Transcriptome sequencing and histology reveal dosage compensation in the liver of triploid pre-smolt Atlantic salmon.
ABSTRACT: Triploid Atlantic salmon (Salmo salar L.) is seen as one of the best solutions to solve key issues in the salmon farming industry, such as the impact of escapees on wild stocks and pre-harvest sexual maturation. However, the effects of triploidy on salmon smoltification are poorly understood at the molecular level, even though smoltification is a very sensitive period that has a major influence on survival rate and performance of farmed salmon. In this study, we have compared the liver transcriptomes of diploid and triploid Atlantic salmon at three ontogeny stages: fry, parr and smolt. In diploid fish, a total of 2,655 genes were differentially expressed between fry and parr, whereas 506 genes had significantly different transcript levels between parr and smolts. In triploids, 1,507 and 974 genes were differentially expressed between fry and parr, and between parr and smolts, respectively. Most of these genes were down-regulated and 34 genes were differentially expressed between ploidies at the same stage. In both ploidy groups, the top differentially expressed genes with ontogeny stage belonged to common functional categories that can be related to smoltification. Nucleotide and energy metabolism were significantly down-regulated in fry when compared to parr, while immune system processes were significantly down-regulated in parr when compared to smolts. The close resemblance of enriched biological processes and pathways between ploidy groups suggests that triploidy is regulated by genome dosage compensation in Atlantic salmon. Histological analysis revealed that areas of vacuolization (steatosis) were present only in fry and parr stages, in contrast to a compact cellular histology with glycogen granules after smoltification. There was no significant difference in vacuolization between ploidy groups at the fry stage but the liver of diploid parr had a 33.5% higher vacuolization area compared to their triploid counterparts. Taken together, our data provide novel insights into the changes that occur at the molecular and histological level in the liver of both diploid and triploid Atlantic salmon prior to and during smoltification.
Project description:In order to assess the effect of dietary phosphorus (P) in reducing vertebral malformations and improving freshwater (FW) performance in triploid Atlantic salmon (Salmo salar), both triploid and diploid Atlantic salmon were fed three different dietary P inclusion levels (low: 4.9, medium: 7.7, and high: 9.7?g?available?P?kg-1) from first feeding until smolt. Somatic and skeletal response was assessed at fry (~0.5?g), parr (~5?g) and smolt (~45?g) stages. Triploid parr initially grew faster on the high P diet, while groups fed low P resulted in a significantly higher weight at smolt. Image analysis of double stained Alcian blue and Alizarin red S fry revealed that low P fed triploid fish presented less well mineralised vertebrae, and significantly more malformed vertebrae in both parr and smolt stages following x-ray radiographic assessment. Triploid parr fed high and medium P had similar numbers of malformed vertebrae relative to their diploid counterparts but greater numbers than at smolt. Low P fed triploids had the highest prevalence of jaw and vertebral malformations as well as the highest number of deformed vertebrae in the central caudal vertebral region, which was more pronounced at parr than at smolt. Shorter vertebrae dorso-ventral lengths were observed throughout the spinal column (R1-R4) in parr fed low P and only in the caudal region (R3) at smolt. In parr, both ploidies showed reduced phosphate homeostasis protein fgf23 gene expression in vertebrae when fed low P diets, while triploids showed greater down-regulation of osteogenic factors (alp, opn and igf1r) between diets relative to diploids, suggesting possible greater active suppression of mineralisation and reduced osteogenic potential in triploids. No effects of diet or ploidy on gene expression were evident at smolt. Comparisons between development stages suggest early P supplementation in triploids is crucial for skeletal development. Ultimately, reducing vertebral deformities observed at smolt with higher P supplementation in triploids could contribute towards improving skeletal performance and welfare of the stocks in the marine phase.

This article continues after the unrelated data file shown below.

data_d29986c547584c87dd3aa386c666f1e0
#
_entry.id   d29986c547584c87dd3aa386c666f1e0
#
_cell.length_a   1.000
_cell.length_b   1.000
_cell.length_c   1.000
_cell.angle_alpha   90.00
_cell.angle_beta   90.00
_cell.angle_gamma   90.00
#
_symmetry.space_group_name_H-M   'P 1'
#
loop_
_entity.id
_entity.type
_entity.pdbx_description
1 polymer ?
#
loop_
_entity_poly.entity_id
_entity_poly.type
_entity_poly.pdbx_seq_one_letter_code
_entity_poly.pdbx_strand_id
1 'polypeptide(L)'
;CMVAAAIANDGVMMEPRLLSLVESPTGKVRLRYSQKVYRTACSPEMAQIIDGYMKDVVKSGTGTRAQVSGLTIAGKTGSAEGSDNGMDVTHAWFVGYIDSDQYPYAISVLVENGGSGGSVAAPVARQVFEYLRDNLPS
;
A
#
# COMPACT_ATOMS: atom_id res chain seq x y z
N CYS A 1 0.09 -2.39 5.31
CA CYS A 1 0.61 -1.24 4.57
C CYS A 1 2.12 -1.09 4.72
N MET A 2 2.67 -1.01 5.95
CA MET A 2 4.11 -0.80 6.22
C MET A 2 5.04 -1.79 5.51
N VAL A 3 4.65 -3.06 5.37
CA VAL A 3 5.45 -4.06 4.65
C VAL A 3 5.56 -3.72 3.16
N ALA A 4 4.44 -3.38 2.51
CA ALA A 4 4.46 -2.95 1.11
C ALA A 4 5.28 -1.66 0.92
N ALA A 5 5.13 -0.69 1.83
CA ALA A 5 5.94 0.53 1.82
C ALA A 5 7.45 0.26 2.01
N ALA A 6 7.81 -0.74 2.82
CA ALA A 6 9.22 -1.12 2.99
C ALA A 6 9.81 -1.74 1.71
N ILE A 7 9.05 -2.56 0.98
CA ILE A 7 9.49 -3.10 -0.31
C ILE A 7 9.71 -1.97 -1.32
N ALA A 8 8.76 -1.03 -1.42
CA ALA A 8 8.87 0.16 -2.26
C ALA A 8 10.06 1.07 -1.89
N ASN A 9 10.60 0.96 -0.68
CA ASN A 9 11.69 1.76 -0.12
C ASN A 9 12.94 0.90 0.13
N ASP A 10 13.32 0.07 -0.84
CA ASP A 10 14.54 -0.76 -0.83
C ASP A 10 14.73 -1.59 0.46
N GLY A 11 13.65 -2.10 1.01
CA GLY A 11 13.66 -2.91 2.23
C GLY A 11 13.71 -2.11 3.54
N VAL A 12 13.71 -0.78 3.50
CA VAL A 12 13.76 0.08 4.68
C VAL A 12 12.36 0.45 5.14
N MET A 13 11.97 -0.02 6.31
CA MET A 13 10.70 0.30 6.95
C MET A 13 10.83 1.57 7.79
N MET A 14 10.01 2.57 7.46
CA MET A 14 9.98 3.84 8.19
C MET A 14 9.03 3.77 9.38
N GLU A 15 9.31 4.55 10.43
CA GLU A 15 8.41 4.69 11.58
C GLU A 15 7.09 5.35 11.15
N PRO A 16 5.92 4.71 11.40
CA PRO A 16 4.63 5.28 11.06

Project description:This study investigated firstly, the impact of ploidy on growth performance and whole body composition of Atlantic salmon at different early freshwater stages (34 dph (days post-hatching) alevin; 109 dph; fry and 162 dph parr;) and secondly, whether phenotypic differences at these stages were reflected in protein samples collected from whole fish, white muscle or liver tissue. Female diploid and triploid Atlantic salmon (n = 3) were first fed at 35 dph and then maintained by feeding to satiation on commercial feeds.
Project description:This study investigated firstly, the impact of ploidy on growth performance and whole body composition of Atlantic salmon at different early freshwater stages (34 dph (days post-hatching) alevin; 109 dph; fry and 162 dph parr;) and secondly, whether phenotypic differences at these stages were reflected in the protein samples collectedproteome from whole fish, white muscle or liver tissue. Female diploid and triploid Atlantic salmon (n = 3) were first fed at 35 dph and then maintained by feeding to satiation on commercial feeds.